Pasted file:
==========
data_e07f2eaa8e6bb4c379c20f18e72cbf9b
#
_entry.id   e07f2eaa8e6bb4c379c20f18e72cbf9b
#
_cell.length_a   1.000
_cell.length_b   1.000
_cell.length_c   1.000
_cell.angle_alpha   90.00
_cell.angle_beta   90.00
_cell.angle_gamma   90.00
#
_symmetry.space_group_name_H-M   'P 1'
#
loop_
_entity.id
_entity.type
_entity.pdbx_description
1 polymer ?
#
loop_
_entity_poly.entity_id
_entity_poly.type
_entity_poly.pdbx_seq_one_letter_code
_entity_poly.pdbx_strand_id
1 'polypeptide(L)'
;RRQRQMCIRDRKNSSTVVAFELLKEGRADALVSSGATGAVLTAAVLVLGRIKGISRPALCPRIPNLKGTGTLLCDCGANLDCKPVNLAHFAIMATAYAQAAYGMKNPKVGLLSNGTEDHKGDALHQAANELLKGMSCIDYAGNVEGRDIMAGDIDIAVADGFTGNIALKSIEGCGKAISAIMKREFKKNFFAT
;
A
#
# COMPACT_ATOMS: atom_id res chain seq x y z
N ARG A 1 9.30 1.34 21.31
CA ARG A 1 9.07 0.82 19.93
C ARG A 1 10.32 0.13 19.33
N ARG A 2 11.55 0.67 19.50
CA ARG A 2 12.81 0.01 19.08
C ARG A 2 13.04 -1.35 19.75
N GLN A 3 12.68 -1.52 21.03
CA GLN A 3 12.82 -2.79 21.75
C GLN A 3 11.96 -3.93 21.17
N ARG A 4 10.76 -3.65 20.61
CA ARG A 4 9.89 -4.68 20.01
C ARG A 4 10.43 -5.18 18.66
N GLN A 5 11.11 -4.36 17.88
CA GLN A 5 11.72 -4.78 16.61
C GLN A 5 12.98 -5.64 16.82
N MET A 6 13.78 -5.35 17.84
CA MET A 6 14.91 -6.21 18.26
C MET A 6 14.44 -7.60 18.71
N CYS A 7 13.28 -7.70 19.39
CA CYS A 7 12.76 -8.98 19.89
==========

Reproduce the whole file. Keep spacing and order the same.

data_e07f2eaa8e6bb4c379c20f18e72cbf9b
#
_entry.id   e07f2eaa8e6bb4c379c20f18e72cbf9b
#
_cell.length_a   1.000
_cell.length_b   1.000
_cell.length_c   1.000
_cell.angle_alpha   90.00
_cell.angle_beta   90.00
_cell.angle_gamma   90.00
#
_symmetry.space_group_name_H-M   'P 1'
#
loop_
_entity.id
_entity.type
_entity.pdbx_description
1 polymer ?
#
loop_
_entity_poly.entity_id
_entity_poly.type
_entity_poly.pdbx_seq_one_letter_code
_entity_poly.pdbx_strand_id
1 'polypeptide(L)'
;RRQRQMCIRDRKNSSTVVAFELLKEGRADALVSSGATGAVLTAAVLVLGRIKGISRPALCPRIPNLKGTGTLLCDCGANLDCKPVNLAHFAIMATAYAQAAYGMKNPKVGLLSNGTEDHKGDALHQAANELLKGMSCIDYAGNVEGRDIMAGDIDIAVADGFTGNIALKSIEGCGKAISAIMKREFKKNFFAT
;
A
#
# COMPACT_ATOMS: atom_id res chain seq x y z
N ARG A 1 9.30 1.34 21.31
CA ARG A 1 9.07 0.82 19.93
C ARG A 1 10.32 0.13 19.33
N ARG A 2 11.55 0.67 19.50
CA ARG A 2 12.81 0.01 19.08
C ARG A 2 13.04 -1.35 19.75
N GLN A 3 12.68 -1.52 21.03
CA GLN A 3 12.82 -2.79 21.75
C GLN A 3 11.96 -3.93 21.17
N ARG A 4 10.76 -3.65 20.61
CA ARG A 4 9.89 -4.68 20.01
C ARG A 4 10.43 -5.18 18.66
N GLN A 5 11.11 -4.36 17.88
CA GLN A 5 11.72 -4.78 16.61
C GLN A 5 12.98 -5.64 16.82
N MET A 6 13.78 -5.35 17.84
CA MET A 6 14.91 -6.21 18.26
C MET A 6 14.44 -7.60 18.71
N CYS A 7 13.28 -7.70 19.39
CA CYS A 7 12.76 -8.98 19.89